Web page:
blog The University of New South Wales’s widely respected Cyberspace Law and Policy Centre has published what I would consider to be a very useful whitepaper investigating data sovereignty issues related to cloud computing in the Australian context. I’ve read through the document, which you can download for free here in PDF format, and I think it’s safe to say that this represents solid work. It’s sponsored by datacentre operator NEXTDC, law firm Baker & McKenzie and insurer AON, but I didn’t detect any perceptible bias towards on-shore or offshore cloud computing in the document. Rather, what I detected was what I believe is one of the most useful cloud computing backgrounders I’ve seen produced in Australia to date. I particularly note some of the whitepaper’s conclusions:
“We started noting the discomfort that consideration of the complexities of data sovereignty and cloud data management can sometimes cause, and the tempting call of the ‘too hard’ basket.
We have shown how you can analyse the various technical, legal and business issues in turn, and then develop a range of actions that can both reduce the risk of a cloud data disaster, and at the same time increase the value of your information assets. Hopefully by now, you will have come to the conclusion that it is not all too hard.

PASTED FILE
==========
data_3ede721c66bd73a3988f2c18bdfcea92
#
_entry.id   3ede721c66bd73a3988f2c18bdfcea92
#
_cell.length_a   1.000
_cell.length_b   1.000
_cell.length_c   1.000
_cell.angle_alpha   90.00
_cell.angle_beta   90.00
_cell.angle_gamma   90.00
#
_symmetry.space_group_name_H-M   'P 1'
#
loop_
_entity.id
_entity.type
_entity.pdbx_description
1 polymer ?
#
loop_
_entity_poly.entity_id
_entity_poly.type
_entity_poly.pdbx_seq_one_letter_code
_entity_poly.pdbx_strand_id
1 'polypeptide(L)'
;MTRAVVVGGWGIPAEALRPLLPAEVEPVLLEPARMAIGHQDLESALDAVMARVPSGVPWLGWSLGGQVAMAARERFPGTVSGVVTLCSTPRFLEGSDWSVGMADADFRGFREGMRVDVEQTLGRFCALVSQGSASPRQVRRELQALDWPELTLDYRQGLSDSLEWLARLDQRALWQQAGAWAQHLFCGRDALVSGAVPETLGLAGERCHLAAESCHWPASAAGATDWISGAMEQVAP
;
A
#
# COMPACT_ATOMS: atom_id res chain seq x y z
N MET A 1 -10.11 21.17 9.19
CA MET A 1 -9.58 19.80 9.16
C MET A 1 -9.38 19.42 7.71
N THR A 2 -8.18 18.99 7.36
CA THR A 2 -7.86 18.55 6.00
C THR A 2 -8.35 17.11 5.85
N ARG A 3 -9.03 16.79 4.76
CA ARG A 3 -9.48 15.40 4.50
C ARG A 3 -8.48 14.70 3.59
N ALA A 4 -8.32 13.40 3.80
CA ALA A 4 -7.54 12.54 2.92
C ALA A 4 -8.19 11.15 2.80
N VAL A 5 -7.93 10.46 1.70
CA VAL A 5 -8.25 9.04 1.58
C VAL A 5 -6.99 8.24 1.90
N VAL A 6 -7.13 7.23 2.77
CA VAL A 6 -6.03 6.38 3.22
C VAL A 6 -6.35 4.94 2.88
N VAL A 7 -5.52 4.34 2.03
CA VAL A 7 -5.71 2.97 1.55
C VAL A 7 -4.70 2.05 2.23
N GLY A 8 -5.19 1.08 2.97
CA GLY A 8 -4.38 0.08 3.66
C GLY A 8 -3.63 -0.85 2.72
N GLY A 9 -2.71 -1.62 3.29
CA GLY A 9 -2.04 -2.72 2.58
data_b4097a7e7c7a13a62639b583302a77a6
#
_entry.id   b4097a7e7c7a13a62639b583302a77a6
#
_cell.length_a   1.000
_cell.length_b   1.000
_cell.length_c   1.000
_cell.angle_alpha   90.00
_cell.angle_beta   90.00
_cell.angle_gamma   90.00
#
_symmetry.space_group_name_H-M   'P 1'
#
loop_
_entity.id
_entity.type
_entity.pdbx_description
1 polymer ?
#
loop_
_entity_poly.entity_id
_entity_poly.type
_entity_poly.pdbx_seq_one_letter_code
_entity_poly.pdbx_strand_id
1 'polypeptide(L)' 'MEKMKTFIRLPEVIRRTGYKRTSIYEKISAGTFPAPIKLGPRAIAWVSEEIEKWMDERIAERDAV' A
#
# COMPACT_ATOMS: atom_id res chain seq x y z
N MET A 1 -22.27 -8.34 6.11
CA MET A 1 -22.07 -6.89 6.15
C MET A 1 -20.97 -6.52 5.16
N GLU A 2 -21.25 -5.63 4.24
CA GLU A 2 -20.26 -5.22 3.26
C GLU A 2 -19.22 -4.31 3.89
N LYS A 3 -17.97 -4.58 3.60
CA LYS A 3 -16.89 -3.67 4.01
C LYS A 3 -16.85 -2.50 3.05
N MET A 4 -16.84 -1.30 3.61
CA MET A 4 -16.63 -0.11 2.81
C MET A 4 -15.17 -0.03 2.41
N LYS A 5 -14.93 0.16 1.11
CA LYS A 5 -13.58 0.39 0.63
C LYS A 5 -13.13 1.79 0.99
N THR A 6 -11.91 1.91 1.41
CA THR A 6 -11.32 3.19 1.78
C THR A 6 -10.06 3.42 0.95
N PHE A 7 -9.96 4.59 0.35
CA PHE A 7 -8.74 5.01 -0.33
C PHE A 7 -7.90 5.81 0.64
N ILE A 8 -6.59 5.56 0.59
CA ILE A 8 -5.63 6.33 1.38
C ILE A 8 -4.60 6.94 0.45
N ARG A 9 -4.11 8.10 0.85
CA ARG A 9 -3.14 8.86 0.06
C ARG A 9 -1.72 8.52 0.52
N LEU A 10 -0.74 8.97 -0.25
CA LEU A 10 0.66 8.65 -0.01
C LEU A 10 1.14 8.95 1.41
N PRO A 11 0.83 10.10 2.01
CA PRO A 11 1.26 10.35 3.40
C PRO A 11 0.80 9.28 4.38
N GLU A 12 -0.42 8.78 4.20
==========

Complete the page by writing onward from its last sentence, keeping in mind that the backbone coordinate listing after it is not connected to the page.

Some data may happily be hosted almost anywhere or by anyone, while other data may have features which require consideration of location and jurisdiction. But if you have full visibility of data collection, storage and use processes for other purposes, you may well have most of the information at hand needed to make these decisions and implement them. You need only go into a little more detail than we have covered here to ensure that the specific circumstances of your situation are properly taken into account along with the general principles we describe.”
In short, the paper concludes, very sensibly, that cloud computing as a technology paradigm has moved beyond black and white labels over storing data in the cloud, to more discrete analysis of what data can be stored where and under what conditions. It should be obvious to everyone in Australia’s IT industry by now that the cloud computing class of technologies (Software as a Service, Platform as a Service, Storage as a Service and so on and so on) are useful. But you need to apply them judiciously rather than adopting cloud wholesale in every area of your organisation. This whitepaper by UNSW represents a useful toolkit in approaching that concept.